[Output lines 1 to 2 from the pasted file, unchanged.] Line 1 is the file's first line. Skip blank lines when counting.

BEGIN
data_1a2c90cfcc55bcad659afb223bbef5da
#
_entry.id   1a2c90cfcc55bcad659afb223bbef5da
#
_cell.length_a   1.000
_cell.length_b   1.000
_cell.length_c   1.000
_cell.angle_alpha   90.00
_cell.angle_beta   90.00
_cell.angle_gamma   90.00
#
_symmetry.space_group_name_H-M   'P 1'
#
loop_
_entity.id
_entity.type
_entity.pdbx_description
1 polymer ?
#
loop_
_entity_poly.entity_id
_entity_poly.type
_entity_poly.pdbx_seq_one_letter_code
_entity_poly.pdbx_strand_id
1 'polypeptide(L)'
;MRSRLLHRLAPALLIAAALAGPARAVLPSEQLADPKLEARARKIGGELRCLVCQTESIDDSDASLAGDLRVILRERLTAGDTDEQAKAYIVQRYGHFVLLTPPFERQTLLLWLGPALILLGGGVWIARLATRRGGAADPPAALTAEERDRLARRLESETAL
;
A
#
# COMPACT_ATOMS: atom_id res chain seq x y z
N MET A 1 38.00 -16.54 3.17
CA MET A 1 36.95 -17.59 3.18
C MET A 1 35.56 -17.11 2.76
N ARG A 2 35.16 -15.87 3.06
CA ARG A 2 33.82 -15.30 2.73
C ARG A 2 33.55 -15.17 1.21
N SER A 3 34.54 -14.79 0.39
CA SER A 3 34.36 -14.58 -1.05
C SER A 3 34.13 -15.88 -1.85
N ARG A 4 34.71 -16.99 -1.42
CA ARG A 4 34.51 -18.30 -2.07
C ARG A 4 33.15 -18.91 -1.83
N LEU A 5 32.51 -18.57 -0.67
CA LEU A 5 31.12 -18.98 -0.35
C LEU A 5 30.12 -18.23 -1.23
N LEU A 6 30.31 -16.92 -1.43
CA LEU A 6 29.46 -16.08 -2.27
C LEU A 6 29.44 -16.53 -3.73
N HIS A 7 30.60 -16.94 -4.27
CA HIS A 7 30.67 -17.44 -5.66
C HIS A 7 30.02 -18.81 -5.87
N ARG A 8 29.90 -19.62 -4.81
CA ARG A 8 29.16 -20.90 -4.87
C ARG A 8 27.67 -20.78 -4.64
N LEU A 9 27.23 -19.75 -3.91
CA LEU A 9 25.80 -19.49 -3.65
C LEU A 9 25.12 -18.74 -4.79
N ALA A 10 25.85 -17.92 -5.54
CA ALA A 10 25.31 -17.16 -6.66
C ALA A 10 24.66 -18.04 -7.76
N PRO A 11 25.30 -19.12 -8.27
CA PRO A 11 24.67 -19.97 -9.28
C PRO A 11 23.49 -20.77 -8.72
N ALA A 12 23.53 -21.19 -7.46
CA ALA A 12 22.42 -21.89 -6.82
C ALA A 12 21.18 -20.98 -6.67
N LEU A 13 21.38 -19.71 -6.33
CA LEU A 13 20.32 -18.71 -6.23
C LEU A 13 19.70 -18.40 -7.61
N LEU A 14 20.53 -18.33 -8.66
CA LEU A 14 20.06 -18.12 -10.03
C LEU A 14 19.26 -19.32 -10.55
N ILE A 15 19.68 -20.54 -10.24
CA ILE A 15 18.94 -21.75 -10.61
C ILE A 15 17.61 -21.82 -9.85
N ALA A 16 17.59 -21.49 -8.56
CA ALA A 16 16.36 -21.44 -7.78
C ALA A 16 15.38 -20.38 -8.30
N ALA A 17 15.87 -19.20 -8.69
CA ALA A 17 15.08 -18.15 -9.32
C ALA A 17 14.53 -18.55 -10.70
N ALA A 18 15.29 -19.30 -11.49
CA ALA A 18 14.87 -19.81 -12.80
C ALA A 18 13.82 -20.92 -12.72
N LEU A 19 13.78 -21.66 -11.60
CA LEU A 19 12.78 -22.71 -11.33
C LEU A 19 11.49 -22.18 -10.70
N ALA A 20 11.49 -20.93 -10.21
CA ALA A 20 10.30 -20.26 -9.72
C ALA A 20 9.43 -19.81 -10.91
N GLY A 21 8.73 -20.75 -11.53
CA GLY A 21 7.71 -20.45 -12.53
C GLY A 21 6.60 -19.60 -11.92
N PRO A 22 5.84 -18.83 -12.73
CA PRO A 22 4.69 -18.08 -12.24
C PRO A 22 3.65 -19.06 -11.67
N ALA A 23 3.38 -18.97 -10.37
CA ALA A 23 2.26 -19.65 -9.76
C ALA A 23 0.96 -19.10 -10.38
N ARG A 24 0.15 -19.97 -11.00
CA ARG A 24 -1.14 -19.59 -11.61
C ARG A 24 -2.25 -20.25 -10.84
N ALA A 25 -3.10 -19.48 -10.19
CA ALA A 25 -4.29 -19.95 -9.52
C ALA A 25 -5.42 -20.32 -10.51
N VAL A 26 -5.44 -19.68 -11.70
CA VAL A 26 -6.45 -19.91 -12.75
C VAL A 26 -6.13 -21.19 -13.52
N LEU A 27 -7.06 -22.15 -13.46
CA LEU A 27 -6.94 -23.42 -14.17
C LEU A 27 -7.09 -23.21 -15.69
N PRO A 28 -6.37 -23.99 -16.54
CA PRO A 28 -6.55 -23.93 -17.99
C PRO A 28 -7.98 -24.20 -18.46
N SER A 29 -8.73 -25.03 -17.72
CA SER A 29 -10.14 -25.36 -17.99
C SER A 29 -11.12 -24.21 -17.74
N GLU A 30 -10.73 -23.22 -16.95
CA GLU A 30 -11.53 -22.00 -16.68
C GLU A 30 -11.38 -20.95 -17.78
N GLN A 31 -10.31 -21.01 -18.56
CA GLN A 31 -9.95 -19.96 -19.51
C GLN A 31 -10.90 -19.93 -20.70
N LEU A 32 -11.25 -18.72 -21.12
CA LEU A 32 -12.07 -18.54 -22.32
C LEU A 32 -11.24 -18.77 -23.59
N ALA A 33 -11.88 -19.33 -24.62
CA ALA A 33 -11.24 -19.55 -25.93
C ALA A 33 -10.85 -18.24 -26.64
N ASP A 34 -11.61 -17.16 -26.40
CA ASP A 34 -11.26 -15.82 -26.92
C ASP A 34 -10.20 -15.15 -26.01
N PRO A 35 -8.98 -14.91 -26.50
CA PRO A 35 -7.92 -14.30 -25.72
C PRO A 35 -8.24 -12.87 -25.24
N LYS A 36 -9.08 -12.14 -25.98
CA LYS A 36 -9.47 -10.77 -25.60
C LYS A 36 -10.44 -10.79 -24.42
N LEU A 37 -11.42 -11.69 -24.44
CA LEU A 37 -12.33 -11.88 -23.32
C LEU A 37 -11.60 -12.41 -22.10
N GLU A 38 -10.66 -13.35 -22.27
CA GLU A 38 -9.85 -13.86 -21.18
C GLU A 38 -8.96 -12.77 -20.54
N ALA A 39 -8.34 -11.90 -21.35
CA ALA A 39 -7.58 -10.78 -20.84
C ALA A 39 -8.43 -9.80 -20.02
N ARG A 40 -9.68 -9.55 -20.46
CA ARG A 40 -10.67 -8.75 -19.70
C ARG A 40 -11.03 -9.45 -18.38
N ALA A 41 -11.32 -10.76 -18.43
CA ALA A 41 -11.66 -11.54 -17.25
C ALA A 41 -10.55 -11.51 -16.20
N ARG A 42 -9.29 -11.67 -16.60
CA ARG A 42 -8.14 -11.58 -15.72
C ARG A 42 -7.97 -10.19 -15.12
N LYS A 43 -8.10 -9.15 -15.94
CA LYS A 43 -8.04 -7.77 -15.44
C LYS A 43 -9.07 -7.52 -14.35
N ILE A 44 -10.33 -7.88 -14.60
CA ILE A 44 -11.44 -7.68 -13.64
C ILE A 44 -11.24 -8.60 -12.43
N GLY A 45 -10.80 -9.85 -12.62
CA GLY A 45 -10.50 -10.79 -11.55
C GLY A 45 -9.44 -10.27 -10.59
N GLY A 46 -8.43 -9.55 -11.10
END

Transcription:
data_1a2c90cfcc55bcad659afb223bbef5da
#